Fairly Legal centers on Kate Reed (Sarah Shahi), a top litigator frustrated with the endless bureaucracy and daily injustices of the system, who takes a hard left to become the ultimate anti-lawyer: a mediator. Using her knowledge of the law, along with her savvy, intuition and a whatever-it-takes approach to resolving conflict, Kate finds the middle ground for a wide variety of adversaries — from Fortune 500 corporations to bitter divorces. After the sudden death of her father, she finds herself at odds with the new boss, her stepmother Lauren Reed (Virginia Williams)…and in bed with her soon-to-be ex-husband, Justin Patrick (Trucco), a top gun in the DA’s office. Helping her keep all of this chaos at bay is her trusted, geek-chic assistant Leonardo (Baron Vaughn).
Check out the great answers to some of the questions below!
On how he got involved with the show and what drew him to the character
I guess the process was a little over a year ago. I had just finished completing work on Battlestar Galactica. You know, that series came to an end. I was looking for work and for another show and to get into another project. I liked the idea of Fairly Legal being 180° turnaround. That’s the complete departure from the tone of a show like Battlestar Galactica and that was attractive to me.
I think it’s important for an actor to look for diversity in their roles, and I like the idea of playing a human being, for one. I like the tone of the show, the light-hearted, the dramady so to speak and the character interests me. I’m a son of a police officer, and so the aspect of law and prosecution interests me greatly.
I was looking for a departure from the character of Anders. I was looking for something to do that was going to be a polar opposite. Coming off a show that was so … in popular culture and was so identifiable as Battlestar Galactica and Anders, I think it was important to do something a little different, just so I didn’t get pigeonholed into one character-type. I have absolutely no disrespect to the character of Anders and the series (Battlestar), but just as an actor, you need to look for some diversity. I’ll always hold that character dear in my heart. I just wanted to do something that was different, play a human being, play something contemporary and to have kind of a light tone to it. And this came along and it just felt like the right fit.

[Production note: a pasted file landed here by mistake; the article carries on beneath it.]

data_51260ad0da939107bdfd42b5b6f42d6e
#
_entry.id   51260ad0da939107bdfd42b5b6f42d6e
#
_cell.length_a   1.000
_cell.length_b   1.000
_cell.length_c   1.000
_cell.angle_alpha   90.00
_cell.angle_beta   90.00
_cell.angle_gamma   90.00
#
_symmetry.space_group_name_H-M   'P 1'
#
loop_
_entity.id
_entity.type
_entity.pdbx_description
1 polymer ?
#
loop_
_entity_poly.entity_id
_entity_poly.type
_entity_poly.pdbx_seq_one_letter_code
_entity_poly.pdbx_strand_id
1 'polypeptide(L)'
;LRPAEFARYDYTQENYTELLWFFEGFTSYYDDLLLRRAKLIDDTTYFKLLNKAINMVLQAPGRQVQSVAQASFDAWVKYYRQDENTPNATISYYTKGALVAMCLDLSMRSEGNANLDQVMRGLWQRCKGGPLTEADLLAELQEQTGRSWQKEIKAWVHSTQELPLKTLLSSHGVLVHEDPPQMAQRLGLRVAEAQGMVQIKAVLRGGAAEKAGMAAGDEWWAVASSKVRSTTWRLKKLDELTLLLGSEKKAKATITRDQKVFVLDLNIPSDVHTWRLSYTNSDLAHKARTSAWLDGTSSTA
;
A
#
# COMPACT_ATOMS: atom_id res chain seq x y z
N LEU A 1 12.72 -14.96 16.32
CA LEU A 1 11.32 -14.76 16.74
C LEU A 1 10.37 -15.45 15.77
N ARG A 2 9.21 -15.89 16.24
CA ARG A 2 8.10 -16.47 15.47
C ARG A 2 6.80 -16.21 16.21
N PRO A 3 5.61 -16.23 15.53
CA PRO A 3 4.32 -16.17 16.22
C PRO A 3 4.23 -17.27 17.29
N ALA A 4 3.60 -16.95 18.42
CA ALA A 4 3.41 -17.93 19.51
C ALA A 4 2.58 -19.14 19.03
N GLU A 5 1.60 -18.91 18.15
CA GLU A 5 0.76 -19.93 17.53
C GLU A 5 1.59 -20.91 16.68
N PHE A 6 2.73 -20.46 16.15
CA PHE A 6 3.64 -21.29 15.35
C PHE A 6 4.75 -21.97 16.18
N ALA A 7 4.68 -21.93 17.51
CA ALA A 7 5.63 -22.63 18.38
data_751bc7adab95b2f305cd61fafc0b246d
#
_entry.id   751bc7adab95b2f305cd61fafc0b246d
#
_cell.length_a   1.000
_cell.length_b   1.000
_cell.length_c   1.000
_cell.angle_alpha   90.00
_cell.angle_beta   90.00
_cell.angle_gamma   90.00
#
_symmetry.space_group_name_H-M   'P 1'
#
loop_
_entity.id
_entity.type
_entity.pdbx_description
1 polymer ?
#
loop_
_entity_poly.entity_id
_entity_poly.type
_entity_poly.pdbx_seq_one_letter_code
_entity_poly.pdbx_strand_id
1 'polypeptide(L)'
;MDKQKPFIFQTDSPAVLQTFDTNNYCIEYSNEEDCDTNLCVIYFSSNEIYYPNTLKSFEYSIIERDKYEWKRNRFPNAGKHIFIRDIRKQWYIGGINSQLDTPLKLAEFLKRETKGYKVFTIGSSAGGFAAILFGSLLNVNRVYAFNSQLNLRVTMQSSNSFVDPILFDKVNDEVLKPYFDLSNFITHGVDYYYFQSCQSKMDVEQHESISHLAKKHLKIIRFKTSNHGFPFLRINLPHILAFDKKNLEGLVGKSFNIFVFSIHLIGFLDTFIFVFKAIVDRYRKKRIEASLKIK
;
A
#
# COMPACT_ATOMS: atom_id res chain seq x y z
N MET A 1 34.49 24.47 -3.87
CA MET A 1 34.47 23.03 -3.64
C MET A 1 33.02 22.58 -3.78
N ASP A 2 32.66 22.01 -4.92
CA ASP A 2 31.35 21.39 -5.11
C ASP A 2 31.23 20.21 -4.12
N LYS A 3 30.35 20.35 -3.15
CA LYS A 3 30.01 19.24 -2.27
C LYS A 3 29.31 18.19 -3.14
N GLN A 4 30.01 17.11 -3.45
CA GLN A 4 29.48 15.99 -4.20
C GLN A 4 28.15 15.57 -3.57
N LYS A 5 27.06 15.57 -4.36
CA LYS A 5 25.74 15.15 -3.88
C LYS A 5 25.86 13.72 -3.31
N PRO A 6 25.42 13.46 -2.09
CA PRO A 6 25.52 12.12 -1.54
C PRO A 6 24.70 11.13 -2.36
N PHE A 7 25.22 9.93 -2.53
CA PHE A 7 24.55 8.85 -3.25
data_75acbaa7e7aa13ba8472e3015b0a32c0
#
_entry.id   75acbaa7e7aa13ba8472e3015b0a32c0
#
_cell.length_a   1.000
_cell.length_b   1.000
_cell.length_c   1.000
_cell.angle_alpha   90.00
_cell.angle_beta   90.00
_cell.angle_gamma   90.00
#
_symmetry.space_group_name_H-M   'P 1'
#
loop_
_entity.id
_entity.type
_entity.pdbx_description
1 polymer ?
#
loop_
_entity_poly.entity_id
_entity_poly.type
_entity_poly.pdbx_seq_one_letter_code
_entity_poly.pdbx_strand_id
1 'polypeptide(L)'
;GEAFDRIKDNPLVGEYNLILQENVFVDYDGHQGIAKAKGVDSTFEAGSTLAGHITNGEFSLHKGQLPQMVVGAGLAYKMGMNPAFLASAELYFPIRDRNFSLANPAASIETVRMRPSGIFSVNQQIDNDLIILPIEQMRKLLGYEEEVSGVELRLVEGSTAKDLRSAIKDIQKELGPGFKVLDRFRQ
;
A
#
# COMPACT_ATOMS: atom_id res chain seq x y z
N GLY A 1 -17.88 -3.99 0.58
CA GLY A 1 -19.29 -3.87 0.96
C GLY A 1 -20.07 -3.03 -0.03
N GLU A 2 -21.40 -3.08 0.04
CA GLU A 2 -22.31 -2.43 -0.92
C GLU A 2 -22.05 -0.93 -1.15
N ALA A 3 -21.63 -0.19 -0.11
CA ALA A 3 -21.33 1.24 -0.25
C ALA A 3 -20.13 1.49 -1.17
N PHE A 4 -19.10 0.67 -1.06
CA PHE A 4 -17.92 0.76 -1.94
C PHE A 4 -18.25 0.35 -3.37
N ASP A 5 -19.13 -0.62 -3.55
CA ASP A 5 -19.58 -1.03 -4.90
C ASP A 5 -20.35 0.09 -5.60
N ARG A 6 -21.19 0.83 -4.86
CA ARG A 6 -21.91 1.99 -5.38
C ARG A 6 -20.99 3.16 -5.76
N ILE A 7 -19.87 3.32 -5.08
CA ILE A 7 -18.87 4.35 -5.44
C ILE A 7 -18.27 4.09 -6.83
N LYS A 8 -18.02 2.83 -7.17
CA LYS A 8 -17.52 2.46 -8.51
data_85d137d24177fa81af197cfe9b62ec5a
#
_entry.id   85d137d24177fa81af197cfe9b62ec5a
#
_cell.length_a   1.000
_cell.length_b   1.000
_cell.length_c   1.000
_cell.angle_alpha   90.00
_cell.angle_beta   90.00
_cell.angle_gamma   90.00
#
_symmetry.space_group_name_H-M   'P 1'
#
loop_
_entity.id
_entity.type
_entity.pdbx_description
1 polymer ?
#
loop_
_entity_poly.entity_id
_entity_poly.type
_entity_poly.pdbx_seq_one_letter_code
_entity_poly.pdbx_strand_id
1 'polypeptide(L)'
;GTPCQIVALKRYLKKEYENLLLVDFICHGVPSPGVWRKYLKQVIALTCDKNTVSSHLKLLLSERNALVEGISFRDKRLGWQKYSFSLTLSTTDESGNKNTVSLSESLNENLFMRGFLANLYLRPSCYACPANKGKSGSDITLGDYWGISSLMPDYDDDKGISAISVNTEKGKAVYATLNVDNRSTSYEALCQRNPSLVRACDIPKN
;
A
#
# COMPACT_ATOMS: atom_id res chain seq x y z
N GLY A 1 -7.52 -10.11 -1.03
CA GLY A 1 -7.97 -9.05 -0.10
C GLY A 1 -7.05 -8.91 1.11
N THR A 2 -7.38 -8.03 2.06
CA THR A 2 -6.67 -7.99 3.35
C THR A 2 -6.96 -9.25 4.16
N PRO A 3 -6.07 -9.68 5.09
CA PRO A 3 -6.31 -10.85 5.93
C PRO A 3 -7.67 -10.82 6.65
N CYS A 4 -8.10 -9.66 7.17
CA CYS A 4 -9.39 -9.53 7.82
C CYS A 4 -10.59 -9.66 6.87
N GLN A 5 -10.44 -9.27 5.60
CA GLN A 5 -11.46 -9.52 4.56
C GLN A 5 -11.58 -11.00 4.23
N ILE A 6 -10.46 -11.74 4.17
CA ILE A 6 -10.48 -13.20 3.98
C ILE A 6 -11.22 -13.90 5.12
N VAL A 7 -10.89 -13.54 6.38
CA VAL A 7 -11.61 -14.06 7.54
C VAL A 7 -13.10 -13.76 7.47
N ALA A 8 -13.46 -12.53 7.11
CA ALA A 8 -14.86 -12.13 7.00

Jump with us to see what else Michael had to say.
Our good friend Lisa asked what challenged him about playing this new character
That’s a good question. I think striking a balance between the character of Justin Patrick and Kate Reed is the challenge. We’ve sort of explored the unconventional side of the male character in Justin and in terms of this relationship between Kate and Justin, we’re in the midst of a divorce when we pick up the series, as you know. They still have a relationship that would be considered friends with benefits, so there is definitely an aspect—these two end up in bed together several times and oftentimes, for the male, in a relationship, that arrangement seems to be okay. If it aint broke, don’t fix it.
I think what’s challenging here is that the writers of the show have given Justin the sort of moral perspective. He’s not copacetic with this relationship. He doesn’t like the way things stand. He wants some sort of resolve. I find that a unique perspective and one that is challenging in this character.
On starring in a brand new show versus guesting in an established show
This is a unique experience … actually start from the beginning because it is a trend I have of coming onto an already established product and being lucky enough to get to play characters that were definitely memorable— they were written so and they were big arcs on these particular shows. So, this is a little bit different for me to start from page one.
I hope I can carry that energy—that record through and establish a character that is memorable and that people want to see week after week. The result is to be determined. We’re just getting out of the gates. We started [two weeks ago], we air tonight, and we’ll see. I’m as curious as you are.